Wednesday, September 8, 2010
Padres' Latos great, but Cy-worthy?
Tim Sullivan on the record-setting phenomenon named Mat Latos:
Latos went back on the job a day behind schedule and made it look, for the most part, like child’s play. He struck out 10, walked none, and established a major-league record by limiting his opponent to two runs or less for a 15th straight start of at least five innings.
If this kid is not part of the conversation for the Cy Young Award, it can only be because the voters place more emphasis on a man’s workload than on the quality of his work. If Colorado’s Ubaldo Jimenez , St. Louis’ Adam Wainwright and Philadelphia’s Roy Halladay have been more prolific than Latos, none of them have been more impressive.
Consider: Latos leads both major leagues in earned-run average (2.21) and opponents’ batting average (.191). He has won 14 out of 19 decisions for a team that has scored the fewest runs in its division. He has done what aces do, and what 22-year-old kids rarely do, grabbing the game of baseball by the scruff of the neck and reminding it of who’s boss.
Less prosaically, but also in Latos' favor: He has not suffered at all when pitching away from his pitcher-friendly home. Latos' road stats are practically non-distinguishable from his home stats and 16 of his 26 starts have come on the road. His statistics this season are not a creation of Petco Park.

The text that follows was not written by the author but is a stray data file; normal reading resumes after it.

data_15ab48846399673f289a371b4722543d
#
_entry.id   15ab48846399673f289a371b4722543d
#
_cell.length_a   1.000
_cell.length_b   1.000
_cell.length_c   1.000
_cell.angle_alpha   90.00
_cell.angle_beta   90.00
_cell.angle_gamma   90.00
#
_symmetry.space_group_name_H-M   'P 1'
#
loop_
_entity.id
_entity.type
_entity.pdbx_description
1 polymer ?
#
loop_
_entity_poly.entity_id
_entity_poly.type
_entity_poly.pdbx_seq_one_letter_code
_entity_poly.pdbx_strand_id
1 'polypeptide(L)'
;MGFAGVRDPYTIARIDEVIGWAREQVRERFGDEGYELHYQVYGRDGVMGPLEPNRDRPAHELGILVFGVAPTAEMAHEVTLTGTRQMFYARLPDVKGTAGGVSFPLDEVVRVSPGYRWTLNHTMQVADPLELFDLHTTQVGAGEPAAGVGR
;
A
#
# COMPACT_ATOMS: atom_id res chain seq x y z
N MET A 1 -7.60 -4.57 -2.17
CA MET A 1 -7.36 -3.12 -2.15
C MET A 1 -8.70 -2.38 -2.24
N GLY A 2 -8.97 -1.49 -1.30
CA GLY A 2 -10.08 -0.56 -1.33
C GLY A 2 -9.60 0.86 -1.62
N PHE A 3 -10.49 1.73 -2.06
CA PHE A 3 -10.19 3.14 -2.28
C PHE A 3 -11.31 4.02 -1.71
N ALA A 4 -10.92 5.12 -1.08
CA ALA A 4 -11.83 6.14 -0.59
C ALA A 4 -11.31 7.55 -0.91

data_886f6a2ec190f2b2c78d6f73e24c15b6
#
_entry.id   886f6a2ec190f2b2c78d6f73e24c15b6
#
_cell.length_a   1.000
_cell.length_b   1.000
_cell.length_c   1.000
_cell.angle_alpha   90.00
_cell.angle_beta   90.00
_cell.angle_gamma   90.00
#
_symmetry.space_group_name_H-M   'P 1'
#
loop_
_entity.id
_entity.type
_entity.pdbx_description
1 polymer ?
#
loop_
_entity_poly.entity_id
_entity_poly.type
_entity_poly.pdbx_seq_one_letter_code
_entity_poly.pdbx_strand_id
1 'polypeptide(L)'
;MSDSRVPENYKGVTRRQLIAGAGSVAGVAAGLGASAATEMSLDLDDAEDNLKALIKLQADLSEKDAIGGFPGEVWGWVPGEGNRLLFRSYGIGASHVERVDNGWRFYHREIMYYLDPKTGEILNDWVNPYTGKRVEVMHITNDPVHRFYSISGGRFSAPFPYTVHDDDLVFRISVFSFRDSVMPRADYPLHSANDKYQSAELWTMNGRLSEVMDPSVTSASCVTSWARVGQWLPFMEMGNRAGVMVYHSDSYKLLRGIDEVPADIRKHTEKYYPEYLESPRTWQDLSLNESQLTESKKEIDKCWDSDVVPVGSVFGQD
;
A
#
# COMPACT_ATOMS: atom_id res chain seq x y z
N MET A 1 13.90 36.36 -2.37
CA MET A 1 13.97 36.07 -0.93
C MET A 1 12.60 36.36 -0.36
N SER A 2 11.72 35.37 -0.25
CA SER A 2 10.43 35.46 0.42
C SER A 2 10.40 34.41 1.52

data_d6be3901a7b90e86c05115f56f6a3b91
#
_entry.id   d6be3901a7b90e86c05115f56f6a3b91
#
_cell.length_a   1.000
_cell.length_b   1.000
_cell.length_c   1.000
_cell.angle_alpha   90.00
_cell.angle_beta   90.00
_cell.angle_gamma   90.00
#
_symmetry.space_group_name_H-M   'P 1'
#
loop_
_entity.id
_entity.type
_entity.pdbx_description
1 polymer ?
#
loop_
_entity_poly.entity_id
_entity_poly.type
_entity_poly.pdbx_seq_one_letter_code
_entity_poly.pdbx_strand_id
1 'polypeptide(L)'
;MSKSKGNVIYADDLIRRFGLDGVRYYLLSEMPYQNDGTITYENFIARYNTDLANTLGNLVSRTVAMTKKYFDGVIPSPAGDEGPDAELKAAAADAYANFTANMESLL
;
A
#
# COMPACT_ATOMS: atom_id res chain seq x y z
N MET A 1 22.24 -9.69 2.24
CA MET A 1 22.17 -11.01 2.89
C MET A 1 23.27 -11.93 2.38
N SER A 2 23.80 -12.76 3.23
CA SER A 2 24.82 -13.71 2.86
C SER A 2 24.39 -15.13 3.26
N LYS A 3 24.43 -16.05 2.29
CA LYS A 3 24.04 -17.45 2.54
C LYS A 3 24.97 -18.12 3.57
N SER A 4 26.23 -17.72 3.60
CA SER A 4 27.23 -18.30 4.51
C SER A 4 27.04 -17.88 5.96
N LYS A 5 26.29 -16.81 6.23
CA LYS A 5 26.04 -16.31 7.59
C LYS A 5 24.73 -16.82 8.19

But you can't just wish away the innings. After going seven innings last night, Latos ranks 32nd in the National League with 163 innings pitched. Roy Halladay, with an ERA (2.36) just slightly higher, has thrown 221 innings.
Adam Wainwright -- who's 17-10, like Halladay -- also has an ERA (2.41) just slightly higher than Latos', and he's thrown 200 innings. Josh Johnson (2.30) and Tim Hudson (2.41) have ERAs just slightly higher, and they've thrown more innings, too.
When someone argues that a player should be "part of the conversation" for an award, I'm never sure exactly what that means. Might Latos, if he continues to pitch brilliantly, deserve to sneak on to a few Cy Young ballots, in the third-place slot?
Maybe. But he simply isn't going to pitch enough to innings to be considered a serious candidate to win the award. Innings matter, a lot.